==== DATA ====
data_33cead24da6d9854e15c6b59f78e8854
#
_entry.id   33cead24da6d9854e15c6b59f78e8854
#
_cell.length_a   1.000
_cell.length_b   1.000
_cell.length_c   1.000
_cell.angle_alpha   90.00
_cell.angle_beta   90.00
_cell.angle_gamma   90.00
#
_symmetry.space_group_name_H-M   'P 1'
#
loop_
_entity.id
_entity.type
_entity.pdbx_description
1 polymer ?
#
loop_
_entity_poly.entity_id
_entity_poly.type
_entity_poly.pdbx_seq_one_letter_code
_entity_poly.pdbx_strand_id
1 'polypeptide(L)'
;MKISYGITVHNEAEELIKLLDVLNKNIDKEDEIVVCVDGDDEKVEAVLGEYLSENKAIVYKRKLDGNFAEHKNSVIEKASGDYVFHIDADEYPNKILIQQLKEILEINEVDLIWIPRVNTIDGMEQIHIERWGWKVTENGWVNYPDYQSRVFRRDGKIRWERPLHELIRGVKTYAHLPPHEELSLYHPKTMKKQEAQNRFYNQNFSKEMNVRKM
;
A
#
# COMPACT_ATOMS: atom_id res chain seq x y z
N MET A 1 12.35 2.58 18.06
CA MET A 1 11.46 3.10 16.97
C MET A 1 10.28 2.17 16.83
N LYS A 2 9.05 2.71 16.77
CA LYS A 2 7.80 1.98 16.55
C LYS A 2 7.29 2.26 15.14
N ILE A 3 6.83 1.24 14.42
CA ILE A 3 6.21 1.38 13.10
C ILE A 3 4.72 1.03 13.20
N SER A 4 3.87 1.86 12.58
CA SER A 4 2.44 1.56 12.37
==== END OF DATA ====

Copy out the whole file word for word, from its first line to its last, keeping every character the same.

data_33cead24da6d9854e15c6b59f78e8854
#
_entry.id   33cead24da6d9854e15c6b59f78e8854
#
_cell.length_a   1.000
_cell.length_b   1.000
_cell.length_c   1.000
_cell.angle_alpha   90.00
_cell.angle_beta   90.00
_cell.angle_gamma   90.00
#
_symmetry.space_group_name_H-M   'P 1'
#
loop_
_entity.id
_entity.type
_entity.pdbx_description
1 polymer ?
#
loop_
_entity_poly.entity_id
_entity_poly.type
_entity_poly.pdbx_seq_one_letter_code
_entity_poly.pdbx_strand_id
1 'polypeptide(L)'
;MKISYGITVHNEAEELIKLLDVLNKNIDKEDEIVVCVDGDDEKVEAVLGEYLSENKAIVYKRKLDGNFAEHKNSVIEKASGDYVFHIDADEYPNKILIQQLKEILEINEVDLIWIPRVNTIDGMEQIHIERWGWKVTENGWVNYPDYQSRVFRRDGKIRWERPLHELIRGVKTYAHLPPHEELSLYHPKTMKKQEAQNRFYNQNFSKEMNVRKM
;
A
#
# COMPACT_ATOMS: atom_id res chain seq x y z
N MET A 1 12.35 2.58 18.06
CA MET A 1 11.46 3.10 16.97
C MET A 1 10.28 2.17 16.83
N LYS A 2 9.05 2.71 16.77
CA LYS A 2 7.80 1.98 16.55
C LYS A 2 7.29 2.26 15.14
N ILE A 3 6.83 1.24 14.42
CA ILE A 3 6.21 1.38 13.10
C ILE A 3 4.72 1.03 13.20
N SER A 4 3.87 1.86 12.58
CA SER A 4 2.44 1.56 12.37